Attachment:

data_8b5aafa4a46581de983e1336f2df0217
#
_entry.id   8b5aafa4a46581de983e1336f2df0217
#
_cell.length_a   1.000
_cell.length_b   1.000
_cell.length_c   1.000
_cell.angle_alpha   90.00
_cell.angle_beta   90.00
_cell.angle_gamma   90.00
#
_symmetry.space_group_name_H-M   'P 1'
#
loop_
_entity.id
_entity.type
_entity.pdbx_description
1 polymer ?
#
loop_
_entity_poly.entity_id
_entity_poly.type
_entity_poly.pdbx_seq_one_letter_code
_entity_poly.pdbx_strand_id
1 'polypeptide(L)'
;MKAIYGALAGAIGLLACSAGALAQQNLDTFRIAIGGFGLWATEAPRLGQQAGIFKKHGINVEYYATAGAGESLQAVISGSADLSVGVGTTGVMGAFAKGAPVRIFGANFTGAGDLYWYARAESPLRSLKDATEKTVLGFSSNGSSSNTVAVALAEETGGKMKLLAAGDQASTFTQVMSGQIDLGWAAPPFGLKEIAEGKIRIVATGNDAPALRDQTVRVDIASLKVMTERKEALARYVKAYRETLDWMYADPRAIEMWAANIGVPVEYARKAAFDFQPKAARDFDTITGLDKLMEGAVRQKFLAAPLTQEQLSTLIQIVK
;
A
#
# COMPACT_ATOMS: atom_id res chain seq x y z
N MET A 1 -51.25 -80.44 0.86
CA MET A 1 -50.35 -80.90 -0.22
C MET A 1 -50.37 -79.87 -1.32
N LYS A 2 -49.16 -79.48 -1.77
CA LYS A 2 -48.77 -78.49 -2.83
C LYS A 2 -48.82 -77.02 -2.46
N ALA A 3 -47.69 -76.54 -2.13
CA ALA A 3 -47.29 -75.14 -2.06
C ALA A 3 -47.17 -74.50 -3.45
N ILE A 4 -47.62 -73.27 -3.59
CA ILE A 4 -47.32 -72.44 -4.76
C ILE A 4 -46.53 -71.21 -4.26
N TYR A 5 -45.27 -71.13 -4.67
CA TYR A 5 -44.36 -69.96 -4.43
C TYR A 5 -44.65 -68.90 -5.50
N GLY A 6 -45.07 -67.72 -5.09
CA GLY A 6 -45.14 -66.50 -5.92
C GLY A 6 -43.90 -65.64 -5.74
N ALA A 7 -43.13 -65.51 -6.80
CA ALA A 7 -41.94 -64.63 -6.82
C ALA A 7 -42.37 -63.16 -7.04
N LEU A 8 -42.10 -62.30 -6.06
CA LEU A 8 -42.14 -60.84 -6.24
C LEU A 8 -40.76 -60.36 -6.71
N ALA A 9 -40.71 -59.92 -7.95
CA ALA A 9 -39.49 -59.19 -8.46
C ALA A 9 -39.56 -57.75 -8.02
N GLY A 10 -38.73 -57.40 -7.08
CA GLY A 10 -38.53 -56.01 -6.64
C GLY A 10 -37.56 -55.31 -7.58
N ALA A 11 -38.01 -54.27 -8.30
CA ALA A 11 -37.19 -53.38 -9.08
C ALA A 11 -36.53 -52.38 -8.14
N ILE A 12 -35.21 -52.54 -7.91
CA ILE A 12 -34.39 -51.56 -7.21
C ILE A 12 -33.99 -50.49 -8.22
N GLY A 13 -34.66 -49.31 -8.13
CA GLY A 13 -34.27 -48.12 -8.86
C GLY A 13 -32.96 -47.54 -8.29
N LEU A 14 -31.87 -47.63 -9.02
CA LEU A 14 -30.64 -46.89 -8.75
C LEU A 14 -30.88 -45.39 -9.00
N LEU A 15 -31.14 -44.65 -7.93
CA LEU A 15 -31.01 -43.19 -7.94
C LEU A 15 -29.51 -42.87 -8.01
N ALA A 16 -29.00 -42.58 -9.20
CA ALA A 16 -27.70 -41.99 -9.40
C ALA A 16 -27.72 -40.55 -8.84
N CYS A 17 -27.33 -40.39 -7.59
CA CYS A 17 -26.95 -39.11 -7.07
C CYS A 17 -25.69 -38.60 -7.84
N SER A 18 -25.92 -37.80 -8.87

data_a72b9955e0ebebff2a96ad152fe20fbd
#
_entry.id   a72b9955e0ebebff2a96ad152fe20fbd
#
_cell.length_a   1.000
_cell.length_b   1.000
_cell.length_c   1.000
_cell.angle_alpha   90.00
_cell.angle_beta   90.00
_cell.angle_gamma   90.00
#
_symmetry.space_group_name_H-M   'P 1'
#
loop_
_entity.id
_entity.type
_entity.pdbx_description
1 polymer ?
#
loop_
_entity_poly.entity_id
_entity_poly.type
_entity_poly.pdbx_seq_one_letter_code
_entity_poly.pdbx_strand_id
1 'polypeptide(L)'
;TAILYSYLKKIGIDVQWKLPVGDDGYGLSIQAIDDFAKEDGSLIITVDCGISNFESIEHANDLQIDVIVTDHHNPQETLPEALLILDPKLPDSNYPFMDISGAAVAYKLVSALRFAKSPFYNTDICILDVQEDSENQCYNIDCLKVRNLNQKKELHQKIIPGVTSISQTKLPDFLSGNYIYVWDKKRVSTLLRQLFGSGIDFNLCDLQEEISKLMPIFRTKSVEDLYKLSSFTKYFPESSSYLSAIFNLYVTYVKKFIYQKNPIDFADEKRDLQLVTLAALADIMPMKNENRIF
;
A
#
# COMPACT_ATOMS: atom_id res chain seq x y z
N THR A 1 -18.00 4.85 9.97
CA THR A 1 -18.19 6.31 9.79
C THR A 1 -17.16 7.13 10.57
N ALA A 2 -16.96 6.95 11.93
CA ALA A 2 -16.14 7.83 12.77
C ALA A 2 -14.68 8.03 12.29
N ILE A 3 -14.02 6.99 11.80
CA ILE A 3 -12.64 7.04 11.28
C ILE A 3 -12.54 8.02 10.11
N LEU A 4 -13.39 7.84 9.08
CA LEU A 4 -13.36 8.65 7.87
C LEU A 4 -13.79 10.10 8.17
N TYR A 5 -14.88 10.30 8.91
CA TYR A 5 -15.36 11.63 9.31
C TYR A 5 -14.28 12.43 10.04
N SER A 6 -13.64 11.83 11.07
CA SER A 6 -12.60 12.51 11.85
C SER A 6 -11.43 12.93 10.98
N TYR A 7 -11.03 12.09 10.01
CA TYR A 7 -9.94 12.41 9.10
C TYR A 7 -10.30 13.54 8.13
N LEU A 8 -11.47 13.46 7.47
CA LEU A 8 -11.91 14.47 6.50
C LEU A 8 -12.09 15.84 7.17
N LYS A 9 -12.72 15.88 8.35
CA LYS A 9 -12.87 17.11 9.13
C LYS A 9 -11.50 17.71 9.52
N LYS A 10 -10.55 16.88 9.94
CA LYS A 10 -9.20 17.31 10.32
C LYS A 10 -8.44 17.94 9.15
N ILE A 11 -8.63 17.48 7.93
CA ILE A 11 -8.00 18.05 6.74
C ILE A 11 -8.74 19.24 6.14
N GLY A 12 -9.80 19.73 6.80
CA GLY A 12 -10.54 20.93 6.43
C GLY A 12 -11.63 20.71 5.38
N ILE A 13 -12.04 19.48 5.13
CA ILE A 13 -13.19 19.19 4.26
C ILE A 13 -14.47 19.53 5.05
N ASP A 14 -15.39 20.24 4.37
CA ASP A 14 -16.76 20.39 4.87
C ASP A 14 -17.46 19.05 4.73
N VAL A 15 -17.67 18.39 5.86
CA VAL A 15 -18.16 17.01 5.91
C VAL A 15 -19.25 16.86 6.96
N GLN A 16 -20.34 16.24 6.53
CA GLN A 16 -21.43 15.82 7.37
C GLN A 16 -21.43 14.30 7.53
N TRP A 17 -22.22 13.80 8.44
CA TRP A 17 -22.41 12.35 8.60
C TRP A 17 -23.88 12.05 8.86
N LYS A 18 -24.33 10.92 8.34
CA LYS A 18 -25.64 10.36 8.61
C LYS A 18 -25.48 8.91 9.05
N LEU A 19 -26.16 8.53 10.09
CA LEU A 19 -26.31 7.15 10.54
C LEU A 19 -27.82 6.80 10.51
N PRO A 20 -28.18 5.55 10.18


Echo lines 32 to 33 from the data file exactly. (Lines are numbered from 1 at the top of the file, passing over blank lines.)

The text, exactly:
CA MET A 1 -50.35 -80.90 -0.22
C MET A 1 -50.37 -79.87 -1.32